When I was hustling at the golf course, I lived in an LA suburb. After work, I would rush home so that I could write. Then, when I moved to Culver City, I had to wake up at 5:30 AM to commute to another suburb that was even further outside of the city. This was for the legal proofreading job. By the end of the workday, traffic was so bad that I just stuck around town for the next few hours to write in either Starbucks or the library.
One thing that has kept me inspired is being surrounded by artists who have gone/or are going through similar struggles. Everyone is at a different stage in their artistic pursuit. Some are further along, some are farther behind. But I think the best people are the ones who remain enthusiastic and disciplined about their trade. Those are the folks I want to be around and learn from or help out if they need any kind of assistance. I take the saying “You are the average of the five people you associate with the most” to heart. It’s one of the best quotes I’ve ever heard.
Today, I still have some struggles, but try to see things in perspective. I’m always homesick for Boston. My family has been nothing but encouraging and supportive. I’ve also lost some incredible people in my life. In the past two years, I’ve had a step sister and a very close high school friend pass away. Every so often, I’m struck with the realization that life is happening. It can be frightening at times, but whatever your obstacle or crutch is, you just kinda have to learn to work with it. There’s no other way around it. If you don’t find a way to do the work, then it’s never going to get done. It’s an obvious cliche, but it’s one hundred percent true.
We’d love to hear more about your work and what you are currently focused on. What else should we know?
I started off writing drama-comedies. Stories that were contemporary and focused on everyday people. Movies that were amusing and had a heart, but didn’t take themselves too seriously. I’ve since branched into other realms of comedy, especially since I’ve sort of shifted focus towards writing for television. Writing and producing an independent, half-hour pilot was the biggest lesson in filmmaking. Once you actually have a finished product, you get a sense of what you did right and what needs to be improved. It’s a lesson that you can’t learn by reading or school. You just have to make something.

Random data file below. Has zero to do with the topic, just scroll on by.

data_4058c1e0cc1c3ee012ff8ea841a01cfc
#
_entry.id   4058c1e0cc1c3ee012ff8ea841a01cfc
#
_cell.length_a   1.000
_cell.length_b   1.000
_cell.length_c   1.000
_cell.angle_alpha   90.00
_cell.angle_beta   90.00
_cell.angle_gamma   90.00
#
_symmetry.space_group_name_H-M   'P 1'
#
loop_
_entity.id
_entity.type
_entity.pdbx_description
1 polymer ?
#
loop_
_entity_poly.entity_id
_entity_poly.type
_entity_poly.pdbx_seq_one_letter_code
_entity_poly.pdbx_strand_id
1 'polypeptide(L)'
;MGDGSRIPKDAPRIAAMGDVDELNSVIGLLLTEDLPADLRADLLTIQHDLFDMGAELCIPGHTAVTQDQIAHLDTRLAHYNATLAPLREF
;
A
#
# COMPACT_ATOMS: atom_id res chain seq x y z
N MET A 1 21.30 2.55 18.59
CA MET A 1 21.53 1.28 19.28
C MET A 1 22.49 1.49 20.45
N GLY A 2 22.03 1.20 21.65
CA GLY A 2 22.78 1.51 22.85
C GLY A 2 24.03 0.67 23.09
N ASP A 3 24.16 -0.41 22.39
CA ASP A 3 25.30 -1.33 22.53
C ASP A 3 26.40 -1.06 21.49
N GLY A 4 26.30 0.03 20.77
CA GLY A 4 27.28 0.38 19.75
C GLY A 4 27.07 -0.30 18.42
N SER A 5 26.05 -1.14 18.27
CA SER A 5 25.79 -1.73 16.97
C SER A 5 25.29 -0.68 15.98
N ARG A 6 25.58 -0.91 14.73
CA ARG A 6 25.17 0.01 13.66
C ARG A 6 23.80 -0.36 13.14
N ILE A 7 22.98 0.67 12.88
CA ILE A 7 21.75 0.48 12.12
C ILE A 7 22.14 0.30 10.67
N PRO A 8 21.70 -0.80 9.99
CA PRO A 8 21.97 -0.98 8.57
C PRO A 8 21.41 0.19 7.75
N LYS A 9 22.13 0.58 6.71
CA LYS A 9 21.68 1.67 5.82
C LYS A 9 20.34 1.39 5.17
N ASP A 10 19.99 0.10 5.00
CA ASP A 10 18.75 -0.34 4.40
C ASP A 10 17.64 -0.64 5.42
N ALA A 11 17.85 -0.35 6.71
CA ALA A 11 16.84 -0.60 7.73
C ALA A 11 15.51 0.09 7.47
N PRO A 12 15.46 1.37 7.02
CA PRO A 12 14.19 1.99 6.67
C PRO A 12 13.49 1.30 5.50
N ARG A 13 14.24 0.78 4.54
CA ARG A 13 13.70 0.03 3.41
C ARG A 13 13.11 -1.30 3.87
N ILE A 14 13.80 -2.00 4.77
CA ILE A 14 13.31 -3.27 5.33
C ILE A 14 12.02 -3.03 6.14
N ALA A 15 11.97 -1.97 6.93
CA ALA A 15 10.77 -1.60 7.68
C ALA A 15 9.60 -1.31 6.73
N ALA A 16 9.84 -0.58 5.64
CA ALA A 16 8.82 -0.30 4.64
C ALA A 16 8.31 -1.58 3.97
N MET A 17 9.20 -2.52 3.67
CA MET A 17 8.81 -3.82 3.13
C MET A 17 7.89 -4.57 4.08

At the end of the day, I’m thankful that my biggest creative endeavor was completed with a close group of friends. I would say that’s what sets me apart from other writers that are trying to get their scripts made. Much of the actors and crew on the production were friends who helped us out for free. I always hear about aspiring directors or writers trying to raise thousands of dollars so that they can film their script. But if you’re starting out, and you have one friend who’s a DP, another friend who’s a sound engineer, and a few who are good at acting, you can essentially make your project for free. All you have to do is return the favor by doing free work for the person who did free work for you.
I am also thankful for my writing partnership with Chris. The projects him and I have created have been so much fun. We’re on the same page that we want to create stories that are unique and interesting, but with our own spin. That’s another lesson I’ve learned with writing. It’s important to watch movies and read scripts, but it’s equally important to be conscious that you’re telling a story with your own voice. One that separates you from everyone else. That’s very hard to do and is something I’m still trying to perfect. But it’s exhilarating when you feel like you’ve made something people have never seen before.
If you had to go back in time and start over, would you have done anything differently?
The main thing I would do differently has to do with re-writing. I have one feature film that I’ve must’ve rewritten at least thirty times. This was something I wrote in college and worked on while I was living at home after graduation. Then I worked on it some more while I was in LA. For a while, it was the only script I was working on. I would write, and re-write, and re-write again.
In retrospect, this was an awful idea.
Now, whenever I finish a draft of a script or novel, I put it away for at least a month. That way, when you return to the project, it’s like having a fresh pair of eyes. Your mind needs time away from it to reset, otherwise you’ll get too bogged down in the story and second guess yourself. Then, in the meantime, you either write the next thing or return to a previous project you’ve taken a break from. I wish I had known this when I started out.
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Hercules Damien Johnson, Christopher Macken